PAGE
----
Ways to reduce anxiety
17th February, 20150 Comments
Written by: Carolyn Spiller - BA (Hons), DHP, HPD, CNHC Reg
Anxiety is a physical and emotional response to perceived danger. The symptoms of anxiety are created as a result of negative thinking, all those 'what if' thoughts, whether that's negative introspection about the past or constant worrying about what might or might not happen in the future.
Anxiety can take over our lives and can have a significant impact on well-being. If you suffer from anxiety here are some tools and techniques you can use to help yourself to be less anxious:
1. Learn to breathe
Short shallow breaths signify stress and anxiety in the brain and body. Being aware of this and consciously lengthening the breath with deep diaphragmatic breathing sends signals to the brain that it's okay to relax. This is a useful tool to prevent panic attacks.
When our mind gets into the trap of obsessing or worrying about something it is difficult to get it to stop. Intently focusing the mind on something positive that captures the imagination will distract the mind from making up things to worry about.
3. Hobbies and interests
Find something in your life you enjoy and make time for it. This is another tool which will help to capture your mind and imagination to something positive so it isn’t defaulting to the negative. You cannot be actively engaged in something you find enjoyable and be worrying at the same time, you’re brain cannot do both simultaneously.
When you create anxiety you create stress hormones such as adrenalin. Whilst adrenalin is a useful hormone when facing imminent danger or needing to keep going beyond your normal point of endurance, too much of it in the bloodstream is not good and can cause other health problems. You don’t have to join a gym or take up running. A brisk walk, for instance, can burn off the adrenalin you are creating.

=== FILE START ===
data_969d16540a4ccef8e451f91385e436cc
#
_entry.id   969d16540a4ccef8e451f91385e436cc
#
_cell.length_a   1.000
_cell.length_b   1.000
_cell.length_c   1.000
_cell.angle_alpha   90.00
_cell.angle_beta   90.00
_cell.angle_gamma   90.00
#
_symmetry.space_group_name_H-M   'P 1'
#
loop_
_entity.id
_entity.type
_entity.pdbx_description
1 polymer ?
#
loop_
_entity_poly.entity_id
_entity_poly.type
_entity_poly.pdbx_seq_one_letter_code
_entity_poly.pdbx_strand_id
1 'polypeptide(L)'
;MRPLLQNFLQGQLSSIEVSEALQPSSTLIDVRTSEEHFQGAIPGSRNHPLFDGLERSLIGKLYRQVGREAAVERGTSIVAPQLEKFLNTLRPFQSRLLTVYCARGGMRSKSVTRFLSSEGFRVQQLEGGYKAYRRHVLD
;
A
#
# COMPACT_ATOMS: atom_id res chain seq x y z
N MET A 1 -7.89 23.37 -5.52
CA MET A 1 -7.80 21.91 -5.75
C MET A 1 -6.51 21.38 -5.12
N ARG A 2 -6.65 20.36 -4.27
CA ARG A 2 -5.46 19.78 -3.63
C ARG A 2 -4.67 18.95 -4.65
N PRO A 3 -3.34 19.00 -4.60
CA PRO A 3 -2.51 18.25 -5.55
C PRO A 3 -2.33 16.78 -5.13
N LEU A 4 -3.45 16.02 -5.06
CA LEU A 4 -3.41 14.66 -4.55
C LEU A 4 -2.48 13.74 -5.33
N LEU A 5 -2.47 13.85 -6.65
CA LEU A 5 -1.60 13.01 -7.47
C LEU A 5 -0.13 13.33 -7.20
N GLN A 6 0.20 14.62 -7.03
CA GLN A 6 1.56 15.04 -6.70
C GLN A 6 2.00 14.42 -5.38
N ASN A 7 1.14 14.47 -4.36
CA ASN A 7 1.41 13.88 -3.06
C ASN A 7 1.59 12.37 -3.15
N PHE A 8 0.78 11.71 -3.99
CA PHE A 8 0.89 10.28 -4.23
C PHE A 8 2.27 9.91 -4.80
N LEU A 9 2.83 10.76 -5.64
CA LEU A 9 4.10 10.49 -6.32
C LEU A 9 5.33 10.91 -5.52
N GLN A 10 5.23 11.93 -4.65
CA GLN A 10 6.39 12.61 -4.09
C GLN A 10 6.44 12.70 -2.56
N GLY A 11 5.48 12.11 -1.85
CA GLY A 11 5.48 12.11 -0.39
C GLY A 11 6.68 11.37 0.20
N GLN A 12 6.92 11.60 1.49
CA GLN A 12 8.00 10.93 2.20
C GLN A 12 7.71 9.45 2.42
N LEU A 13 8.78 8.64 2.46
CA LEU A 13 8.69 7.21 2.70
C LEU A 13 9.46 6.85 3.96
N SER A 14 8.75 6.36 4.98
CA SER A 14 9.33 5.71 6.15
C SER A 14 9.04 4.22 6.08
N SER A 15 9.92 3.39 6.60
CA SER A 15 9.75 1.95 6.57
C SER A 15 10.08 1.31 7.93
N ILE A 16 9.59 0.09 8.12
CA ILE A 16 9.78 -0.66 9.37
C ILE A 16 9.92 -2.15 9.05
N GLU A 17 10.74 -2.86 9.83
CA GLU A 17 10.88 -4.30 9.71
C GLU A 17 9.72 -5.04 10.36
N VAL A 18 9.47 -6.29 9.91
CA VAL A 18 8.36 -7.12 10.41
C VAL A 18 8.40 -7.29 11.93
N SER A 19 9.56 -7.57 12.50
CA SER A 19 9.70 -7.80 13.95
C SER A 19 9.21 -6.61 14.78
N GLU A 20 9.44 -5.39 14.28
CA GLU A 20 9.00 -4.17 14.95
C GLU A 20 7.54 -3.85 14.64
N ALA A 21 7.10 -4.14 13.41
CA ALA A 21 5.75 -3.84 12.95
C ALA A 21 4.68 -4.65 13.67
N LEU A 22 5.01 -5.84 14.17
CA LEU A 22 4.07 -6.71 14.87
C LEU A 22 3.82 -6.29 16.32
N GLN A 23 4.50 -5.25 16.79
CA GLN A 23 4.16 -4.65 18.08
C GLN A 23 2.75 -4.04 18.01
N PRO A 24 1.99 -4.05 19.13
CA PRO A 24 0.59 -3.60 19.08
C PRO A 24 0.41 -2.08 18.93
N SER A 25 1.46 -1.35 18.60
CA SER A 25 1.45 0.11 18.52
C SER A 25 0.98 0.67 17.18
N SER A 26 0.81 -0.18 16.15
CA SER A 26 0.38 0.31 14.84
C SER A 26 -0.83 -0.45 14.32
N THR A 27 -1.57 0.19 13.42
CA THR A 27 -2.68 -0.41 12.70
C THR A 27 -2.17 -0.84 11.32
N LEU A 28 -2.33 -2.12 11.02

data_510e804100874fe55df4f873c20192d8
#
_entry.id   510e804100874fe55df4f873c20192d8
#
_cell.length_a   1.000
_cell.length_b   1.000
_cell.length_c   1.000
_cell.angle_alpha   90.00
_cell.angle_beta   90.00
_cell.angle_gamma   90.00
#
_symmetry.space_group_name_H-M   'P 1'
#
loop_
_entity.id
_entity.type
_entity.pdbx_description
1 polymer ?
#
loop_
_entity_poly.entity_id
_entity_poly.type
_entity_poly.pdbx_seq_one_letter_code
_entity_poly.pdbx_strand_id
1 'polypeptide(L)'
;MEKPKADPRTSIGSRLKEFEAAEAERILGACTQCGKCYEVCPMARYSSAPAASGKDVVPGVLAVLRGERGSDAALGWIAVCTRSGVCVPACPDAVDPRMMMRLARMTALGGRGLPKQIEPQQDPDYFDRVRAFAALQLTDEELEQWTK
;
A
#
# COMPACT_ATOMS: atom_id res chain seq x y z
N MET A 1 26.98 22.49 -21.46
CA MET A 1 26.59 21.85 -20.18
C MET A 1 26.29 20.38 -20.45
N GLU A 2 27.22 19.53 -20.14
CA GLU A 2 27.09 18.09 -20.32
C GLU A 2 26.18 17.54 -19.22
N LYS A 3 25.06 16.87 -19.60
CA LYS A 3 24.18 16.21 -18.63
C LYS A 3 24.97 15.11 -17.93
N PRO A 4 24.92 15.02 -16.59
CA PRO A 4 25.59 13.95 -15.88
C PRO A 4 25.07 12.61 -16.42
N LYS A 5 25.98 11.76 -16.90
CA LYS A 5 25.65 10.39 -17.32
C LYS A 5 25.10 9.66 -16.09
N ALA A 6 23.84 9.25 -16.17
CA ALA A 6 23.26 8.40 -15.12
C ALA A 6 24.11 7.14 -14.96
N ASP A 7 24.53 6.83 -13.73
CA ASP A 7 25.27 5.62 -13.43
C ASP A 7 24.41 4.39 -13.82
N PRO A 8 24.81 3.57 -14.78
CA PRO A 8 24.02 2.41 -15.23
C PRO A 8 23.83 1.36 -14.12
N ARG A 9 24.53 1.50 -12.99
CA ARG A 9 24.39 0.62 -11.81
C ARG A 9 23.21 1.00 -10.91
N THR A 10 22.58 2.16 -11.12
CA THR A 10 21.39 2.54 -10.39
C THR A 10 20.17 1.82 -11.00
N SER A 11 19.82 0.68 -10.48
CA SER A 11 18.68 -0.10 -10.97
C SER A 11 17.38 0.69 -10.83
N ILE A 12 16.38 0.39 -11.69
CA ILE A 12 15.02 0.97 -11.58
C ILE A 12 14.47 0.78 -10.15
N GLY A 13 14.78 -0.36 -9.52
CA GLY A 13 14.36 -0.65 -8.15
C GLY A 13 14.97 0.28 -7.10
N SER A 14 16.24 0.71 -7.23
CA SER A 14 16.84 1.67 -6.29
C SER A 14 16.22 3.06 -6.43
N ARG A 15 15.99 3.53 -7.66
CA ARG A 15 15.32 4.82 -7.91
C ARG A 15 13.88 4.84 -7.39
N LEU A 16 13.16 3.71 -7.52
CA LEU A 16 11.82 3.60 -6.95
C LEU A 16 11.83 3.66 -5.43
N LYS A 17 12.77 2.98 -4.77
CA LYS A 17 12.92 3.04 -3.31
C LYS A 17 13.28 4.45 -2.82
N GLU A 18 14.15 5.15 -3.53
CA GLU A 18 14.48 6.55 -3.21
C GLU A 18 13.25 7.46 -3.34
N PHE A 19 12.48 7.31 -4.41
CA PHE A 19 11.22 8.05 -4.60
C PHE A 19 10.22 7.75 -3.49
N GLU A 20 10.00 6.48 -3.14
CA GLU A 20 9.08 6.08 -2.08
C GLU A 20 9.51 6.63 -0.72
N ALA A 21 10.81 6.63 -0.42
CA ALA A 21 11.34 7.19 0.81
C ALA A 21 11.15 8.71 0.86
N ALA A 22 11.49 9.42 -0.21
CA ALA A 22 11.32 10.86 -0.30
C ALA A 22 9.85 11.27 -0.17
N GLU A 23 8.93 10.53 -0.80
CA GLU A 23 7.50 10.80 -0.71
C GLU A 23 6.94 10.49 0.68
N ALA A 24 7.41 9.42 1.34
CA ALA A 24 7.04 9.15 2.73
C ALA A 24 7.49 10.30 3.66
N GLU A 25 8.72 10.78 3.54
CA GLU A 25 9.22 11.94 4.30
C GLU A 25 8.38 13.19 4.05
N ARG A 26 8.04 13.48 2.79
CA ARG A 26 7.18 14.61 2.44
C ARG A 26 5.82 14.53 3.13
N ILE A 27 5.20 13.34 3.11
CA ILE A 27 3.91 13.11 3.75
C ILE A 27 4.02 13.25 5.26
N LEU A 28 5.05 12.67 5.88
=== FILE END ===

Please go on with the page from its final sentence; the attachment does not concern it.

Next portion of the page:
A build up of adrenalin keeps the mind on red alert. Practising relaxation techniques such as guided meditation, yoga, listening to relaxation tracks or doing something which both engages your mind and relaxes the body will be hugely helpful.
If you are struggling to reduce anxiety in your life you may find it helpful to see a hypnotherapist. Hypnotherapy helps an individual to change their way of thinking, to regain control of their mind and make the changes in their life necessary to stop creating their anxiety.
About the author
Carolyn Spiller is a Clinical Hypnotherapist and Psychotherapist, specialising in helping clients with anxiety, self-esteem and confidence. She practises in South Wales, in Cardiff and the Vale of Glamorgan.
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